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When things don't work as expected right out of the box

Posted by admin on December 13, 2012

You just installed the latest, greatest piece of production equipment.  It looks beautiful, runs quietly (compared to the machine it replaced) and promises a tremendous return on investment.  Everything is great!  But how do you know if the machine is performing as it should?

We are reminded of a colleague’s story of visiting a manufacturing plant that had been up and running only a few years.  One employee told the story of taking a problem-solving course and looking for a problem to diagnose as part of his application practice.  He had difficulty identifying an issue because everything had been running smoothly, but he had been bothered about something for a few months.  The parts his machine produced came out in different lengths, but it was not an issue because the part was ground to the exact length needed during the next manufacturing step.  But he was curious so he went looking for why this part came out in different lengths.  After getting all the documentation on the machine, he found that a stop had not been properly set on the machine.  All it took was adjusting a simple screw stop.

But it gets better, or worse as the case may be.  There were a half dozen of these same machines that also never had been adjusted.  So for almost two years these machines, that everyone thought were operating fine, had a deviation.  The company estimated the reduced scrap cost was hundreds of thousand of dollars a year. 

One of the difficulties of “out-of-the box” or day-one deviations is the absence of any history with the machine.  Simply put, you may not know how the machine should be running; you don’t have a firm grasp of the right performance.  Should it run hot or cold? Should it vibrate? What sound should it make? And what should the machine smell like?

The other difficulty with a new piece of equipment is that it may be the only machine you have, or, you may not have another version of that model for comparison.  One of our proven problem-solving methods is to compare and contrast two machines to identify what unique characteristics or differences exist that might explain why one machine is performing as it should and why the other is not.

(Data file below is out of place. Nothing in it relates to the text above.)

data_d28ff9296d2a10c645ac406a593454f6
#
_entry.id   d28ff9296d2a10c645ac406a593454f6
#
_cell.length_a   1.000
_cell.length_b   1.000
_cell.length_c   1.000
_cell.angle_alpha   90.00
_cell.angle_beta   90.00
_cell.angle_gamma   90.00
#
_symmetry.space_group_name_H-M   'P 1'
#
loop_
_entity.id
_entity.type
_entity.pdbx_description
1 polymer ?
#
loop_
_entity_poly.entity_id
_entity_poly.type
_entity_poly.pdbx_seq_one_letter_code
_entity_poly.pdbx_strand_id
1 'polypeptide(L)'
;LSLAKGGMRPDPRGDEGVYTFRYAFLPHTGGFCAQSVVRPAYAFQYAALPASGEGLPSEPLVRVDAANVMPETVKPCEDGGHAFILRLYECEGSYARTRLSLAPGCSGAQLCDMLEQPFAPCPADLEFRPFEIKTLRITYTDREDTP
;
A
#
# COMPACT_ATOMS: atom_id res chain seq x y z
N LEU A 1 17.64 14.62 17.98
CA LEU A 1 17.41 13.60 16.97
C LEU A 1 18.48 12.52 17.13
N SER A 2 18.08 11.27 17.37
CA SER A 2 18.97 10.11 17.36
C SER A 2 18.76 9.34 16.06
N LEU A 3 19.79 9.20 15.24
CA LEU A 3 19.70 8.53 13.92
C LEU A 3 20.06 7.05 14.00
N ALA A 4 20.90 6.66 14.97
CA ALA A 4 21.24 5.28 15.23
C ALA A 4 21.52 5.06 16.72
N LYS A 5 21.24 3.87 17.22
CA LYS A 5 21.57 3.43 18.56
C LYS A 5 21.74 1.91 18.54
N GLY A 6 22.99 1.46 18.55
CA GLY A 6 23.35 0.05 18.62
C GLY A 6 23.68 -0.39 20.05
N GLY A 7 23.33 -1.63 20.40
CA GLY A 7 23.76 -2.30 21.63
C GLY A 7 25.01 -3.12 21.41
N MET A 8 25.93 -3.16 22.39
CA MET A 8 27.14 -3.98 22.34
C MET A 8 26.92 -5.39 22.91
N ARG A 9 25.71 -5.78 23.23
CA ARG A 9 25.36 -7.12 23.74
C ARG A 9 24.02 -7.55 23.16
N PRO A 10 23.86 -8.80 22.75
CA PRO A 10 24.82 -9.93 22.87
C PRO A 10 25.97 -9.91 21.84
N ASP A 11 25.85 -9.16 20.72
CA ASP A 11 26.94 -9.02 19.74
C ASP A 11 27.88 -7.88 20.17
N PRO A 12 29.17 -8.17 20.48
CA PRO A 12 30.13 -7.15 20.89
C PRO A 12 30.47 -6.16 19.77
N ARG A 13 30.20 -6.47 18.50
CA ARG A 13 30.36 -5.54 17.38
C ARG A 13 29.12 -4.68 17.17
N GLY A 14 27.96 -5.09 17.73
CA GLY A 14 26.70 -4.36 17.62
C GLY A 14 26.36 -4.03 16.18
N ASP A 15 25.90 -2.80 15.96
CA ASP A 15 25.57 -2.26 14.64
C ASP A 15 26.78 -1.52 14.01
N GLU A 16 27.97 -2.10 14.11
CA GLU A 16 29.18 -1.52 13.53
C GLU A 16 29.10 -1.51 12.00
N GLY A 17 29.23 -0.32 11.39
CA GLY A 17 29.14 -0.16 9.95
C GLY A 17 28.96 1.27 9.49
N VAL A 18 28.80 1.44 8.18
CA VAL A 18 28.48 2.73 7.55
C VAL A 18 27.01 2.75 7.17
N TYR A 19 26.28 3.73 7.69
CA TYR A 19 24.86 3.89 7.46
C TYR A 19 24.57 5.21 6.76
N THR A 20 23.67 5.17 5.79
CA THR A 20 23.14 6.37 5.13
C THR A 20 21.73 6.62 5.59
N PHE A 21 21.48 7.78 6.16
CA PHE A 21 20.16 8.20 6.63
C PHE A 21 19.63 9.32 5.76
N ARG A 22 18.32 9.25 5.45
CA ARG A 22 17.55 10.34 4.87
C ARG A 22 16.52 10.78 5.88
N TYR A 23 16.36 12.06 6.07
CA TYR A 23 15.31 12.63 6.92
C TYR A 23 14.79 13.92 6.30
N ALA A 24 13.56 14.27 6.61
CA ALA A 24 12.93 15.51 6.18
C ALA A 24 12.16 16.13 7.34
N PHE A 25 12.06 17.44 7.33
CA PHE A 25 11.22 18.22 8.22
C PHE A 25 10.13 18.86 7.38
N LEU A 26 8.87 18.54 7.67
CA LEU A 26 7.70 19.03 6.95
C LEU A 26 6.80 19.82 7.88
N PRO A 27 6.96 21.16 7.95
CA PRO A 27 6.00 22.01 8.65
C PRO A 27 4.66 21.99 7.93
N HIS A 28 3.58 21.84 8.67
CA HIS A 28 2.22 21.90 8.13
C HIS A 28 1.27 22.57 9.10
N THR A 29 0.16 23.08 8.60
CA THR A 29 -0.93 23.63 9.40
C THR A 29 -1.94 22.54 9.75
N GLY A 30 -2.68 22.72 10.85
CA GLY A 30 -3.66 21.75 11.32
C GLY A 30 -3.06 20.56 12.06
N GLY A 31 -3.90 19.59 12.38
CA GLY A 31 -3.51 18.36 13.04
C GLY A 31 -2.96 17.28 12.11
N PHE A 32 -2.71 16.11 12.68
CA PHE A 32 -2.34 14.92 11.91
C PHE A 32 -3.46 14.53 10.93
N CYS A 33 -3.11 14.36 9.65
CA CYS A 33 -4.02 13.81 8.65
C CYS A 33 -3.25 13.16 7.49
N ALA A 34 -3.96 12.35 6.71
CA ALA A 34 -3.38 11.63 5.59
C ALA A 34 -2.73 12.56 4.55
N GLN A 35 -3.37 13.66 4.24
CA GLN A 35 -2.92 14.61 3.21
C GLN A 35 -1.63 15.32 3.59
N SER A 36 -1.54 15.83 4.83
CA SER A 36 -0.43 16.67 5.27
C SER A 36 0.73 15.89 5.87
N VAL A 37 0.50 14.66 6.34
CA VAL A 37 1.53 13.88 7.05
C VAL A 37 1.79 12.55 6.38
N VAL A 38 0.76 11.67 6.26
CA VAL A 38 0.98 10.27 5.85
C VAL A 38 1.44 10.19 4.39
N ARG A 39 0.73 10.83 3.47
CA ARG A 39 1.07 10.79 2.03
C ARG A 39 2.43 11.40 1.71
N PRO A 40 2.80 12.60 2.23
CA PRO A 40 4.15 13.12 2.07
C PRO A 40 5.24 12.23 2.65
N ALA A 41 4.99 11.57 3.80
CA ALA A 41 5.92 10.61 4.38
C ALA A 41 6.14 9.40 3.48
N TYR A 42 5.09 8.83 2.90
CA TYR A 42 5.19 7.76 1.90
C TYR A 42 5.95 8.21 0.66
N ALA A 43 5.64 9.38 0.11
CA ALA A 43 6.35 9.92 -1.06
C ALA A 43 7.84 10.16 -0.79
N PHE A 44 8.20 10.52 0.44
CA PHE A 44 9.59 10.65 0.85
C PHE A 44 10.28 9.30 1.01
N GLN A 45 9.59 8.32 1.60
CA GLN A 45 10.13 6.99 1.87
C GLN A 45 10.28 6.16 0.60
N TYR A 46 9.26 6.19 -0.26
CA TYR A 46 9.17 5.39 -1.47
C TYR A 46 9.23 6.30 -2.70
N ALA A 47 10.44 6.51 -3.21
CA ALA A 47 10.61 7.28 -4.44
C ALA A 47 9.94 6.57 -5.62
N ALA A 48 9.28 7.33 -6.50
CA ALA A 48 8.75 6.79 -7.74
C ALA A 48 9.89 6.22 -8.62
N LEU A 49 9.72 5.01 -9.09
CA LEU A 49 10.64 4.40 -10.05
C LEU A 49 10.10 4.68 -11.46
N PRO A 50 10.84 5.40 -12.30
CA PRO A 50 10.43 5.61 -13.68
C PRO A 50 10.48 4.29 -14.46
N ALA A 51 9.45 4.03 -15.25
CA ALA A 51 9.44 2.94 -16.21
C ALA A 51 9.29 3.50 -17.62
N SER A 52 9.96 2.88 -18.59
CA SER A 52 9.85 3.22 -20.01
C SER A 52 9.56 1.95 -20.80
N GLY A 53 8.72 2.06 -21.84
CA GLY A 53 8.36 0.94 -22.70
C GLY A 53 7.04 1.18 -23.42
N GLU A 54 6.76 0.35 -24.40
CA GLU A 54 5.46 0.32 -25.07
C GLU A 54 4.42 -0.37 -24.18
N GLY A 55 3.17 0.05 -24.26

So what should you do with a new piece of equipment to avoid day-one deviations?

Know the Machine – All documentation for the machine should be studied and understood.  One or more operators should be thoroughly knowledgeable about the machine.  If the manufacturer offers in-depth training for the machine, make sure at least your best operator attends and shares his/her knowledge with the rest of the team.  Expected output should be established, so you know if the machine is meeting the expectation.

Focus on the Set-Up – Make sure the machine is set up as the manufacturer said it should be before it is run the first time.  Don’t assume the manufacturer has set everything correctly.  Be cautious of installation variations due to space limitations or machine modifications.  Verification can prevent a lot of head scratching. 

Rely on the Manufacturer – Make sure the manufacturer’s service person is there when you start using the machine.  He or she can verify that everything looks, smells, sounds and feels right.  This will help you establish the standard so the machine operators know if something isn’t right.

Focus on Changes – If the machine’s output slips shortly after installation, identify any changes that may have occurred since the machine’s initial successful start-up.  Changes will be invaluable in helping you find the root cause quickly.

Day-one deviations can be the most vexing problems you face.  By knowing as much about the machine as you possibly can, and relying on the manufacturer to help you establish the standard, you can increase the chance of a successful first run production, and be better able to solve problems that occur thereafter.